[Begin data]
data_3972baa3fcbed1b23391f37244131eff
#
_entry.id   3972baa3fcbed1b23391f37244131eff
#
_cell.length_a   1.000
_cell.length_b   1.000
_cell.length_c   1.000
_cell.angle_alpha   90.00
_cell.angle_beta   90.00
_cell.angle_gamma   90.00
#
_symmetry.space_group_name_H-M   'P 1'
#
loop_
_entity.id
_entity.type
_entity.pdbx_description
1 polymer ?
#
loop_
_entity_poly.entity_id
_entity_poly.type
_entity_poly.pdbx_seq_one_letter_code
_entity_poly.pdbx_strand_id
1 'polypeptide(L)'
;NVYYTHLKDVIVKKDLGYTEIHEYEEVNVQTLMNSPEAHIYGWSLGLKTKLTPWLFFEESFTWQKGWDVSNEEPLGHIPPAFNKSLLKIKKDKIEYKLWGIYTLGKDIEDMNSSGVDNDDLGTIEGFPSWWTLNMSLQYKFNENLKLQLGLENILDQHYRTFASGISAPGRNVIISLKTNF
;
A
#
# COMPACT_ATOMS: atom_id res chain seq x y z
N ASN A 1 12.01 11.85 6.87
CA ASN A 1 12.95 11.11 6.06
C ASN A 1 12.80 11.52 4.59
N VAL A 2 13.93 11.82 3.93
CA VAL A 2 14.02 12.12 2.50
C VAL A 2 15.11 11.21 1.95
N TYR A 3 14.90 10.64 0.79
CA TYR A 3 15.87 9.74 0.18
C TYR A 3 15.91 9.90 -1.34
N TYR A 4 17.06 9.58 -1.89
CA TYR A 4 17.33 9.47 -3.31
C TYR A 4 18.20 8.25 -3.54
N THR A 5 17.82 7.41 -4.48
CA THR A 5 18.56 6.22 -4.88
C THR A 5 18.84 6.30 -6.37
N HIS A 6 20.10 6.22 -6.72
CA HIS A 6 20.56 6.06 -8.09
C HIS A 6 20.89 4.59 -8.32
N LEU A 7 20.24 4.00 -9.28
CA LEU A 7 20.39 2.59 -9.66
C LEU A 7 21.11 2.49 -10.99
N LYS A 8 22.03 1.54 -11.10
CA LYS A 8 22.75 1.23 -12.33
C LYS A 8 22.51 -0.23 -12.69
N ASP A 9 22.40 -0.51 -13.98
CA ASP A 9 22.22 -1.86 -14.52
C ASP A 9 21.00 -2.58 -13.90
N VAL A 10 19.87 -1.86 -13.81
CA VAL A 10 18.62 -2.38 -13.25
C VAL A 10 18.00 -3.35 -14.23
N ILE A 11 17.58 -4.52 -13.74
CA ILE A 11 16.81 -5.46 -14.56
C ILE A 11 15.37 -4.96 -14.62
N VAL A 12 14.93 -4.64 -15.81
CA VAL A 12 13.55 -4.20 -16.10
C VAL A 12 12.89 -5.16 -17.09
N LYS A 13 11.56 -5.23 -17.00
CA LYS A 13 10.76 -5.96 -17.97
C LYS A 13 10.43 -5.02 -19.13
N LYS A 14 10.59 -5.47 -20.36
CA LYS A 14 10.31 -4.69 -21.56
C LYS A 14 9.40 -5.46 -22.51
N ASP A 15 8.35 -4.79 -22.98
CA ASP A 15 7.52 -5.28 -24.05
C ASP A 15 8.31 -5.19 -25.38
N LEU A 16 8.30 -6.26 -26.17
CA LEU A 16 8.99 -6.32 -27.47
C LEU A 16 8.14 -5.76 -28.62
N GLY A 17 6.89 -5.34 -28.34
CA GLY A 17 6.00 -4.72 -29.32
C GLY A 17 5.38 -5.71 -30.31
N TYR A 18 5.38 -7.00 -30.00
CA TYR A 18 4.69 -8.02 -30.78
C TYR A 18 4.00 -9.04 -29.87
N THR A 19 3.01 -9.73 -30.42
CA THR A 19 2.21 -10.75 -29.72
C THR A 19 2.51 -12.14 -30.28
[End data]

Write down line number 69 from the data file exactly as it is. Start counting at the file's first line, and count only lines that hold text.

C LYS A 13 10.43 -5.02 -19.13